Academic journal article Cognitie, Creier, Comportament

Self-Regulatory Strategies for Eating Behaviour in Children and Adolescents: A Concept Mapping Approach

Academic journal article Cognitie, Creier, Comportament

Self-Regulatory Strategies for Eating Behaviour in Children and Adolescents: A Concept Mapping Approach

Article excerpt


The present study uses the concept mapping methodology to investigate the ideas children and adolescents have about their own self-regulation (defined as strategies for controlling behaviour, thoughts or emotions in order to achieve relevant goals) in relation to resisting unhealthy food temptations. Also, it aimed to compare self-regulatory strategies as a function of age and SES.

A total number of 121 children and adolescents, aged between 8 and 17 years old, participated in the three concept mapping sessions. All emerging concept maps comprised strategies regarding healthy eating and strategies for changing unhealthy eating patterns to healthier alternatives. Avoidance self-regulatory strategies were predominant in all groups regardless of age and SES. Behavioural strategies were named in all concept maps, while cognitive strategies were present starting with the 12-14 year old group. SES differences emerged in the 15-17 year old groups, as only the high SES group named goal setting and prioritizing as selfregulation strategies to avoid unhealthy foods.

These data help to develop interventions targeted to children and adolescents' needs regarding self-regulatory strategies to deal with unhealthy food temptations.

KEYWORDS: self-regulation, eating behaviour, children, adolescents, concept mapping


Unhealthy eating patterns are responsible for developing a wide range of health problems from obesity to diabetes or cardiovascular disease (Larson et al., 2008; Story, Neumark-Sztainer, & French., 2002; Xie, Gilliland, Li & Rockett, 2003) and eating disorders such as bulimia and anorexia nervosa (Rozin, Bauer & Catanese, 2003). On the other hand, adopting healthy eating patterns such as eating five portions of fruit and vegetables a day have been shown to have a good preventive value (Van Duyn & Pivonka, 2000).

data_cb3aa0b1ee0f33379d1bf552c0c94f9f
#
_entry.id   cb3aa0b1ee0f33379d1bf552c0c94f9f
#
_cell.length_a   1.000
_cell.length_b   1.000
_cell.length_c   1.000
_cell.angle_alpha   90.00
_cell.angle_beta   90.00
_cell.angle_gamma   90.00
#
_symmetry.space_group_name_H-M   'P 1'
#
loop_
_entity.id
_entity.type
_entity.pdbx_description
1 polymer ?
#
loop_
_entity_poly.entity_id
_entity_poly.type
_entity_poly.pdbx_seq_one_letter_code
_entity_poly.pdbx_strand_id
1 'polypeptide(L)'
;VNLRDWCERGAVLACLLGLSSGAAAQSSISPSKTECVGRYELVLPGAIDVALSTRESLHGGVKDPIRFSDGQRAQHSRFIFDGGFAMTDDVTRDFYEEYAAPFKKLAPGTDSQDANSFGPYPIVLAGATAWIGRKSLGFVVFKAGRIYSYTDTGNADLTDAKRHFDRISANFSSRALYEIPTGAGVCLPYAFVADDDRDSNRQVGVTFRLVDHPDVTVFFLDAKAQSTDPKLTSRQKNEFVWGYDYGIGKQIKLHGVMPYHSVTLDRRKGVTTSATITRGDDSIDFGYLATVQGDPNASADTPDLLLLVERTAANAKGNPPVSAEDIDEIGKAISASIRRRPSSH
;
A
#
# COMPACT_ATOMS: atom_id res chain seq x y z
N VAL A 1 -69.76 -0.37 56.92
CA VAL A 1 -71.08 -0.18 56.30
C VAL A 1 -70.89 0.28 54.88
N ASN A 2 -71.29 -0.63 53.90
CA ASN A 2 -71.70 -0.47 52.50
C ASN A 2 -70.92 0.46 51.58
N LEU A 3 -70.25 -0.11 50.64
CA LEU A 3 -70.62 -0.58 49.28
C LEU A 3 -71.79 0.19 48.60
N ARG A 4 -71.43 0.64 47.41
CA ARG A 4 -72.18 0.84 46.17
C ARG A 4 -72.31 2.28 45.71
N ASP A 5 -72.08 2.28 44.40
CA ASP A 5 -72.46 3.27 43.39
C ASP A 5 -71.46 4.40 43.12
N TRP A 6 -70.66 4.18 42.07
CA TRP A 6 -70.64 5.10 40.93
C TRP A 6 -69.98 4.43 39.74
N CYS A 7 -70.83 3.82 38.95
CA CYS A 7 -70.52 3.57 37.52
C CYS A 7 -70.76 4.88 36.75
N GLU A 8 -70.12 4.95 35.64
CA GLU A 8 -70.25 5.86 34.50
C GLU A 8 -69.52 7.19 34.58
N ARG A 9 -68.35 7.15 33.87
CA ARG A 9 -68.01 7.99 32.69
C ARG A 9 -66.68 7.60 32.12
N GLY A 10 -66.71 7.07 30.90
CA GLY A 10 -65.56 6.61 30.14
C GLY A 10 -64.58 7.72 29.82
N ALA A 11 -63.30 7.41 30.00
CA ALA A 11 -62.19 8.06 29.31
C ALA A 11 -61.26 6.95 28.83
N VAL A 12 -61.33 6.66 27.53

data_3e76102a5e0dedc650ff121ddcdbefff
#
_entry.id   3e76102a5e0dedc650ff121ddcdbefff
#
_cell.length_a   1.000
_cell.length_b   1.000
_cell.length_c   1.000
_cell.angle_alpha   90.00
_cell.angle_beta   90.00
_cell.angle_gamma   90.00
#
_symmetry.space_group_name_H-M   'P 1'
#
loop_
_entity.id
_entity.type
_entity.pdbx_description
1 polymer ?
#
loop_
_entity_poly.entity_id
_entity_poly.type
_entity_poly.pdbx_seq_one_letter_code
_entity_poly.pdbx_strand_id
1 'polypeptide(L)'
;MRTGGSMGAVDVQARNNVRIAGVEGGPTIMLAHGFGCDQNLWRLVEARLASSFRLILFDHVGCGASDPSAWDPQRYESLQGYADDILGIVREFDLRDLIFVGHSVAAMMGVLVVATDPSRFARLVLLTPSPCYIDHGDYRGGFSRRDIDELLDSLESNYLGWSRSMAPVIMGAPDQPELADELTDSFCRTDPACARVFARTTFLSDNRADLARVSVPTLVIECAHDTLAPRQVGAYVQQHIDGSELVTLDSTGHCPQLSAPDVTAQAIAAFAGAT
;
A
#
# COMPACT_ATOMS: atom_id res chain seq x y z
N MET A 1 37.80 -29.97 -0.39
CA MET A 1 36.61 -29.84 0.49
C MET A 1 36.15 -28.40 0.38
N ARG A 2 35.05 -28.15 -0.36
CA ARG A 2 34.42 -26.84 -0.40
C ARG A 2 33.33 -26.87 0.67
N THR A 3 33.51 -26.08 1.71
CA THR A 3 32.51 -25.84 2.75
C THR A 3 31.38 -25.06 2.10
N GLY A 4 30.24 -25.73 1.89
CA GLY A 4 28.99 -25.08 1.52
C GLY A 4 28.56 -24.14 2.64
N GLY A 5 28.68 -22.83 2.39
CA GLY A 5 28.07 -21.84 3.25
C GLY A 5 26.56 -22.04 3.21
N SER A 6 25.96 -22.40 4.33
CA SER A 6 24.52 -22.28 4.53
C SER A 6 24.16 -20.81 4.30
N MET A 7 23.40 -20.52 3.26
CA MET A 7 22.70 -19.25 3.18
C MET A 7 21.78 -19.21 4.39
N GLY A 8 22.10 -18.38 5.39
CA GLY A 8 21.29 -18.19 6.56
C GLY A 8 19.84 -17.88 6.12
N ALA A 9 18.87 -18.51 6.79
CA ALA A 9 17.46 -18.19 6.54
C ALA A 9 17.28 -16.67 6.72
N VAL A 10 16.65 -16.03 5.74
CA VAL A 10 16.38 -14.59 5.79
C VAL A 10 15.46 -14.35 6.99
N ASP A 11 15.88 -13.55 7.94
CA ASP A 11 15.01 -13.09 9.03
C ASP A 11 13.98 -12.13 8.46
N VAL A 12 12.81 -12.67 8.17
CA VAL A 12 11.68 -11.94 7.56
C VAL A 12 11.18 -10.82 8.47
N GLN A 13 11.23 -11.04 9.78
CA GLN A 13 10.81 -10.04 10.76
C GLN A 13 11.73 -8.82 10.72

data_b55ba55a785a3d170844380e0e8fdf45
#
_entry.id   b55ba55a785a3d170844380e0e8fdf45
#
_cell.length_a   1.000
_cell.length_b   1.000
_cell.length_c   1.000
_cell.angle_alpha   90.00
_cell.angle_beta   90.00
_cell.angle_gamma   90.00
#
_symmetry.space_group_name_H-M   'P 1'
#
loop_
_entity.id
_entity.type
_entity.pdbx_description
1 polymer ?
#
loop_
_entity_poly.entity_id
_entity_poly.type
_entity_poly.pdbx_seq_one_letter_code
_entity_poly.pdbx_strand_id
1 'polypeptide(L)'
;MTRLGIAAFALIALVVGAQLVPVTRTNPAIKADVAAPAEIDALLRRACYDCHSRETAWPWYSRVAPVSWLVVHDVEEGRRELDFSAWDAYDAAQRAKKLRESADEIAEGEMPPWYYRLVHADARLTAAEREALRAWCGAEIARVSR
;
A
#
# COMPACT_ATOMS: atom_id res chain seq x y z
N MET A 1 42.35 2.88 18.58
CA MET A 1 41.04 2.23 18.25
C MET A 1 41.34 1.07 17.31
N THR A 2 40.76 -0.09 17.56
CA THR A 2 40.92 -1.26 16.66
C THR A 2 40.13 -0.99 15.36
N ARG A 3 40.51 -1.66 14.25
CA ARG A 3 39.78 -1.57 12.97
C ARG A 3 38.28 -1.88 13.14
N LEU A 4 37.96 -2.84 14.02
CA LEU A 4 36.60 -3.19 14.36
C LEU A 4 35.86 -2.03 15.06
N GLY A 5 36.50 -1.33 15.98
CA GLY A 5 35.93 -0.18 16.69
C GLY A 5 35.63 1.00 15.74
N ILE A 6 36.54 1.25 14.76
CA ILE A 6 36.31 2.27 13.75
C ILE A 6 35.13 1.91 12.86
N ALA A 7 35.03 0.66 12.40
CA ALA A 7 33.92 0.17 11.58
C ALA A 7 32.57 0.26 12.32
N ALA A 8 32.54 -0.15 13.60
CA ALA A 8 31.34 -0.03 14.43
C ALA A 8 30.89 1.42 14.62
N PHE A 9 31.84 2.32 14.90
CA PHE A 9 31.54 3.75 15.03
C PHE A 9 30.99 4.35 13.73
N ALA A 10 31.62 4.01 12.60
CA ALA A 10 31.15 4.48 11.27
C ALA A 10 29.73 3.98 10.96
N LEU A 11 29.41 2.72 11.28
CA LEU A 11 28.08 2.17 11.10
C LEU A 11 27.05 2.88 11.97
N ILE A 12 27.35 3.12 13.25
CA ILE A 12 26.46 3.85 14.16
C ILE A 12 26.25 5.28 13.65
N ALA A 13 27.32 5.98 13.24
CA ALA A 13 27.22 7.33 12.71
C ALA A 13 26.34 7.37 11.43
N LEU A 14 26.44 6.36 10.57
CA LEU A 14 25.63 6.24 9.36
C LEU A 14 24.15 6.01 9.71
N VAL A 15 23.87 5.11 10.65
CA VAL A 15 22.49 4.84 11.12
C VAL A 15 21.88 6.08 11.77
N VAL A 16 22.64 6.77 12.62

Most eating patterns are formed during childhood and adolescence and determine future eating habits (Shepherd et al., 2006). Some of the changes associated with adolescence could also impact on the way eating patterns are modified during this developmental period. Problematic eating patterns (for example consuming large amount of sweets, skipping breakfast etc.) are often initiated during the transitional period from childhood to adolescence (Song, Schuette, Huang, & Hoerr, 1996). Also, teenagers tend to value their autonomy and can manifest it by choosing to eat only what they like, by refusing certain foods or by specific eating habits (i.e. they can skip breakfast, eat junk food and refuse to eat cooked meals at home). Research shows that teenagers that make their own choice about what foods they eat are 25 percent more likely to skip breakfast (Videon & Manning, 2003). Eating patterns can easily become risk behaviours associated with negative consequences such as being overweight or developing eating disorders such as bulimia and anorexia. For instance, a longitudinal study on the relation between fast-food consumption and changes in body mass index (BMI) during the transition from childhood to adolescence, has shown that rapid weight gain in girls is predicted by the consumption of fast-food products (Thompson et al., 2004).

Teenagers tend to spend more time with their peer group as compared to their family. This can also have consequences for their eating habits. One study showed that adolescents associate healthy food with eating at home with their family and relate unhealthy foods with being together with their friends (Croll, Neumark-Sztainer, & Story, 2001). One explanation could be that inside the family eating patterns are controlled by the parents, while when being with the peer group teenagers have to decide by themselves what they eat and also deal with unhealthy food temptations on their own. Moreover, studies have shown that the availability of high fat snacks determines their consumption (Martens, van Assema, & Brug, 2005) and failure in applying self-regulatory strategies has been linked to high calorie foods intake and obesity (Tice et al. …

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